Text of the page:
FAQ
Hi All,

Ref: [golang-dev] Possible race caused by http persistent connections
https://groups.google.com/d/topic/golang-dev/0Nl6k5Sj6UU/discussion

In the above discussion, I mentioned incidentally that using
http.*Transport.CancelRequest is tricky.

The background is that you can't call http.CancelRequest until you
know the request is in flight. So if you do something along the lines:

   req := &http.Request{...}
   go func() {
      <-requestShouldBeCancled
      transport.CancelRequest(req)
   }()

   client.Do(req)

Then this is racy. The problem is that with the current
implementation, CancelRequest() may have nothing to cancel if it beats
the Do(). To avoid the race you have to do something a bit contorted,
along the lines of what httputil.ReverseProxy does:

https://github.com/golang/go/blob/ab08f79af3d41e28bf2ccf2f8738024a1404aeac/src/net/http/httputil/reverseproxy.go#L130-L156

So, I was idly wondering: is there a good reason that the cancelation
state of a request lives on the transport, and not on the request?

If I were thinking about implementing this now, I would make Cancel a
method on the *Request, which would close a member variable of chan
struct{}.

Then clients could avoid worrying about a race, since the Do method's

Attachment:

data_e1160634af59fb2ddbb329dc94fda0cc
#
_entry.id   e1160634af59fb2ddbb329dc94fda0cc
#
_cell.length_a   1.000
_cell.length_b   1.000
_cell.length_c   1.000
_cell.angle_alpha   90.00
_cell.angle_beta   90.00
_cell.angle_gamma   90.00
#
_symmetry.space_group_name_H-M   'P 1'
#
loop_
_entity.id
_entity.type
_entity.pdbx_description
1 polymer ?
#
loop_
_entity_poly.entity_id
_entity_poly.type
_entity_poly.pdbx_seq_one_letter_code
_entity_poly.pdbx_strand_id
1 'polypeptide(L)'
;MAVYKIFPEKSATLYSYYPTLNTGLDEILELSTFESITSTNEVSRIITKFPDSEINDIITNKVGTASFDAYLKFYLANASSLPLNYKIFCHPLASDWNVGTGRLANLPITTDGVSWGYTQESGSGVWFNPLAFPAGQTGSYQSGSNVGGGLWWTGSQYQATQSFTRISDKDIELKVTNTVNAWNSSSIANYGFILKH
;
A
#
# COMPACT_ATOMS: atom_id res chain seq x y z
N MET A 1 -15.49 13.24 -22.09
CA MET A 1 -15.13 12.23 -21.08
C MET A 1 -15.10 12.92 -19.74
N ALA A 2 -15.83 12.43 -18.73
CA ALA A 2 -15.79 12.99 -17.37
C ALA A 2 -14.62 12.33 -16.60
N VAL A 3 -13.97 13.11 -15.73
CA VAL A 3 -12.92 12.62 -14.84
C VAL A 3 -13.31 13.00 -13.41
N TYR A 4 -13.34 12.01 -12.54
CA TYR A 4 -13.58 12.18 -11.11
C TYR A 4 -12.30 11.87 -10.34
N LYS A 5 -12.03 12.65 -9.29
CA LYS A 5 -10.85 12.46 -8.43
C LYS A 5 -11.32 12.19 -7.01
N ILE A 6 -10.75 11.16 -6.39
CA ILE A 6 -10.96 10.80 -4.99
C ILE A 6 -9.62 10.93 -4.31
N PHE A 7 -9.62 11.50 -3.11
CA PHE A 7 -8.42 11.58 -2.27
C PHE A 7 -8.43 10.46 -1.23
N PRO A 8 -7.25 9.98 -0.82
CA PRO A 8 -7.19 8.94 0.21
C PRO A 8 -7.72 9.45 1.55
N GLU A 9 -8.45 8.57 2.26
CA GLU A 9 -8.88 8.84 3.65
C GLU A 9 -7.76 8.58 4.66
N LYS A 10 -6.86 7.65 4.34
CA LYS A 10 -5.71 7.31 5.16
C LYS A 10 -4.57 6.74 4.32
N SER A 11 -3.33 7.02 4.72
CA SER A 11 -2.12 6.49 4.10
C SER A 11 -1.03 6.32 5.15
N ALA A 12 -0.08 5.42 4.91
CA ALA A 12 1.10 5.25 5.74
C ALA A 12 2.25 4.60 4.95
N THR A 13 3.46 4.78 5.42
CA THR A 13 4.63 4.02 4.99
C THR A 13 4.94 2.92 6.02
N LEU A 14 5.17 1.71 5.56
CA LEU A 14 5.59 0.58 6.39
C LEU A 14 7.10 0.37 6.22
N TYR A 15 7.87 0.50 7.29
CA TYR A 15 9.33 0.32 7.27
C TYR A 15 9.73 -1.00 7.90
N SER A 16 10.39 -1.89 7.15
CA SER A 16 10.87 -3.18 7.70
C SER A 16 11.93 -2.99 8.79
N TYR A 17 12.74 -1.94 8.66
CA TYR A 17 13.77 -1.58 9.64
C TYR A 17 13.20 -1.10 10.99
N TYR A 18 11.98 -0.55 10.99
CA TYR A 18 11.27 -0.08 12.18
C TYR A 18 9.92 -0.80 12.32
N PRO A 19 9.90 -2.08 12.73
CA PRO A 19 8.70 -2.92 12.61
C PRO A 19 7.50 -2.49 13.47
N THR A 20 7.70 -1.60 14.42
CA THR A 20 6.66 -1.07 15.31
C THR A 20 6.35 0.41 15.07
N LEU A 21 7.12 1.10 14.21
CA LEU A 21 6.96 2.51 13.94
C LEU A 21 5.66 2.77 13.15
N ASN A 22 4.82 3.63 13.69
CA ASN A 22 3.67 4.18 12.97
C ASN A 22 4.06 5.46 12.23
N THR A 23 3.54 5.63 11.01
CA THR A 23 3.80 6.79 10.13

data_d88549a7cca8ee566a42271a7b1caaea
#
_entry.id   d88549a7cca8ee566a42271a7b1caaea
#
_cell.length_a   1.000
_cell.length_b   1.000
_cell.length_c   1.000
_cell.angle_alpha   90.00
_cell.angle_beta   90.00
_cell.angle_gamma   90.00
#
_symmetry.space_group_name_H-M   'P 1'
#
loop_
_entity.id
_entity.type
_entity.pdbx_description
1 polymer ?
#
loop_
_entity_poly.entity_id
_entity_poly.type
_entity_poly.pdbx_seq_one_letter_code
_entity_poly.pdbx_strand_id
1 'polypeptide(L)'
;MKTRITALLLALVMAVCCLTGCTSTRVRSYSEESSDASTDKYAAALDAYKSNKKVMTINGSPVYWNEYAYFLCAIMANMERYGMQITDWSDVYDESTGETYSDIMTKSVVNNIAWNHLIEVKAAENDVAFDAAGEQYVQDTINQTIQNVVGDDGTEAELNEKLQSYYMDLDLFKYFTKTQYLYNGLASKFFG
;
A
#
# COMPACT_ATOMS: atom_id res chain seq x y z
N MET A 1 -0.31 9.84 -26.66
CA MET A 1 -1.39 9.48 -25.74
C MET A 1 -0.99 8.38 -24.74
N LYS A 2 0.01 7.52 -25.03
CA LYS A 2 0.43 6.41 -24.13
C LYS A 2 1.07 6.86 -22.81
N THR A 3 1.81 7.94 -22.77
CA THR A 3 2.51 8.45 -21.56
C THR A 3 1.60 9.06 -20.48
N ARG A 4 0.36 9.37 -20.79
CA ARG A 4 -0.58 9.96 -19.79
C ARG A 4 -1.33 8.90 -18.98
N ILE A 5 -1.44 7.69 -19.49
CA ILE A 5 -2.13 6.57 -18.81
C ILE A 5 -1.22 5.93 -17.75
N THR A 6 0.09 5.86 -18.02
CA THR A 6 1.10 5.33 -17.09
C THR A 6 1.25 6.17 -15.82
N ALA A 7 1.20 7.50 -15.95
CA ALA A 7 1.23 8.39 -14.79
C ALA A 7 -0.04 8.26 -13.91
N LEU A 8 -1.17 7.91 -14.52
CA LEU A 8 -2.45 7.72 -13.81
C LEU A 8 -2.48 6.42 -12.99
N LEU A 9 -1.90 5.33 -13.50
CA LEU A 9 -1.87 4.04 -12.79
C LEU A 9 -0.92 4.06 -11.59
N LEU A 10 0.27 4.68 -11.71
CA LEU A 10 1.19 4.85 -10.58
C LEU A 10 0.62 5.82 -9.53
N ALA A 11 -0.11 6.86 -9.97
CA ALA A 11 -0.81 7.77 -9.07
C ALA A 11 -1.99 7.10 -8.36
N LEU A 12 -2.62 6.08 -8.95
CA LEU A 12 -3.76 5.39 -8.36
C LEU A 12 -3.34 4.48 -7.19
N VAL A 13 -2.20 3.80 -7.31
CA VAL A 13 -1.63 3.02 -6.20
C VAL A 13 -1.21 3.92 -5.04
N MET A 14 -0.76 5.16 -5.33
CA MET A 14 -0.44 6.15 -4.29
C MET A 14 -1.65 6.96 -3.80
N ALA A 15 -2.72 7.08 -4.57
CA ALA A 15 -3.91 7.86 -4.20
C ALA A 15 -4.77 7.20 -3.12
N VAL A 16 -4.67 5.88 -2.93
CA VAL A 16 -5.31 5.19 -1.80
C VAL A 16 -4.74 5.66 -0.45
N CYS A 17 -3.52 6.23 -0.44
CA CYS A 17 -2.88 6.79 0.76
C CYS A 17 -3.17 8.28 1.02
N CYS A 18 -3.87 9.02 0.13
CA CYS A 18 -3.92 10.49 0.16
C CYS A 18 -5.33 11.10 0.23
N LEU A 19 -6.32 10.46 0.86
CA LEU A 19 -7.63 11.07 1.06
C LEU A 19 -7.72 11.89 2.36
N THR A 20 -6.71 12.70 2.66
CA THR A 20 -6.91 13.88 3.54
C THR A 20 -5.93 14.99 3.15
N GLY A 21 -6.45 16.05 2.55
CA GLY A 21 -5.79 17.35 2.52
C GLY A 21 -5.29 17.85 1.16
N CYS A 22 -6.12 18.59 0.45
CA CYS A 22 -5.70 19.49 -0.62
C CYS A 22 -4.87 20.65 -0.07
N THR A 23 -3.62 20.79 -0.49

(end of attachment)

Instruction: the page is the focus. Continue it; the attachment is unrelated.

internals would be able to check the req's cancel state when it comes
to starting the request.

Further idle thinking: can this transformation be done and
simultaneously maintain the API promise? I guess it seems doubtful,
since it would amount to a behaviour change of some sort. It would
make the API much less error prone if it were possible. I'm unable to
spend long enough thinking about this to rule out that it would break
existing legitimate code; hence this post.

The existing API could be kept, of course.
*Transport.CancelRequest(req) would just call the Cancel() method on
the `req`. There is a curious detail here that you could use
CancelRequest on a *Transport to cancel requests going over other
*Transports, but it's not obvious to me if/how this could be harmful.

Regards,

- Peter

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  • James Bardin at Jun 10, 2015 at 3:20 pm

    On Wednesday, June 10, 2015 at 7:00:28 AM UTC-4, Peter Waller wrote:

    So, I was idly wondering: is there a good reason that the cancelation
    state of a request lives on the transport, and not on the request?
    The Request doesn't *do* the request. It's basically just metadata to give
    to the RoundTripper. The Transport is what handles the connections, and
    where things needs to be canceled.

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  • Peter Waller at Jun 10, 2015 at 3:39 pm

    On 10 June 2015 at 16:20, James Bardin wrote:
    The Request doesn't *do* the request. It's basically just metadata to give
    to the RoundTripper. The Transport is what handles the connections, and